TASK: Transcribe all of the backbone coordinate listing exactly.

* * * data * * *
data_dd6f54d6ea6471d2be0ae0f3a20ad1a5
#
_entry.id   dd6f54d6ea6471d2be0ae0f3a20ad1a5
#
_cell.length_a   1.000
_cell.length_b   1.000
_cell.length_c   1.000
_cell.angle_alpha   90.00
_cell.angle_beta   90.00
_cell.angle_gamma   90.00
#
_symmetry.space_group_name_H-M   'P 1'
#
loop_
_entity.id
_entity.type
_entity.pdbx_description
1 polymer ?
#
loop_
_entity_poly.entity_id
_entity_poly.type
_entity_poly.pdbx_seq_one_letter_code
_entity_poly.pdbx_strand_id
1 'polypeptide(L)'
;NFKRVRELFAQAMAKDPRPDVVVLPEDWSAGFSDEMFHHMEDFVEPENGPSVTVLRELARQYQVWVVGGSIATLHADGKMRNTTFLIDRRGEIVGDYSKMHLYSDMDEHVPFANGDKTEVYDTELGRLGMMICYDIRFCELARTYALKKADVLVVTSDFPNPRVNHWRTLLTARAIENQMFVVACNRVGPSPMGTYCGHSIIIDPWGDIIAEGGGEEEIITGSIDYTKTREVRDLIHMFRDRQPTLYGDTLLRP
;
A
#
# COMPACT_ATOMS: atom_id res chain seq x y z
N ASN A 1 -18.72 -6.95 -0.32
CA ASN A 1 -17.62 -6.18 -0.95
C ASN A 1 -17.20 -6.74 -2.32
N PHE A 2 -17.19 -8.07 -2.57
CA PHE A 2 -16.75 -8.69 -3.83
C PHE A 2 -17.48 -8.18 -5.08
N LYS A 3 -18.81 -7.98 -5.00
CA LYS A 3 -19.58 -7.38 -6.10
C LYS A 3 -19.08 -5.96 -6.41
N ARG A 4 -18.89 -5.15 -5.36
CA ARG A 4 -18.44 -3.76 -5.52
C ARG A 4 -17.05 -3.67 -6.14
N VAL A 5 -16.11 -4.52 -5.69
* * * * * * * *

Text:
data_dd6f54d6ea6471d2be0ae0f3a20ad1a5
#
_entry.id   dd6f54d6ea6471d2be0ae0f3a20ad1a5
#
_cell.length_a   1.000
_cell.length_b   1.000
_cell.length_c   1.000
_cell.angle_alpha   90.00
_cell.angle_beta   90.00
_cell.angle_gamma   90.00
#
_symmetry.space_group_name_H-M   'P 1'
#
loop_
_entity.id
_entity.type
_entity.pdbx_description
1 polymer ?
#
loop_
_entity_poly.entity_id
_entity_poly.type
_entity_poly.pdbx_seq_one_letter_code
_entity_poly.pdbx_strand_id
1 'polypeptide(L)'
;NFKRVRELFAQAMAKDPRPDVVVLPEDWSAGFSDEMFHHMEDFVEPENGPSVTVLRELARQYQVWVVGGSIATLHADGKMRNTTFLIDRRGEIVGDYSKMHLYSDMDEHVPFANGDKTEVYDTELGRLGMMICYDIRFCELARTYALKKADVLVVTSDFPNPRVNHWRTLLTARAIENQMFVVACNRVGPSPMGTYCGHSIIIDPWGDIIAEGGGEEEIITGSIDYTKTREVRDLIHMFRDRQPTLYGDTLLRP
;
A
#
# COMPACT_ATOMS: atom_id res chain seq x y z
N ASN A 1 -18.72 -6.95 -0.32
CA ASN A 1 -17.62 -6.18 -0.95
C ASN A 1 -17.20 -6.74 -2.32
N PHE A 2 -17.19 -8.07 -2.57
CA PHE A 2 -16.75 -8.69 -3.83
C PHE A 2 -17.48 -8.18 -5.08
N LYS A 3 -18.81 -7.98 -5.00
CA LYS A 3 -19.58 -7.38 -6.10
C LYS A 3 -19.08 -5.96 -6.41
N ARG A 4 -18.89 -5.15 -5.36
CA ARG A 4 -18.44 -3.76 -5.52
C ARG A 4 -17.05 -3.67 -6.14
N VAL A 5 -16.11 -4.52 -5.69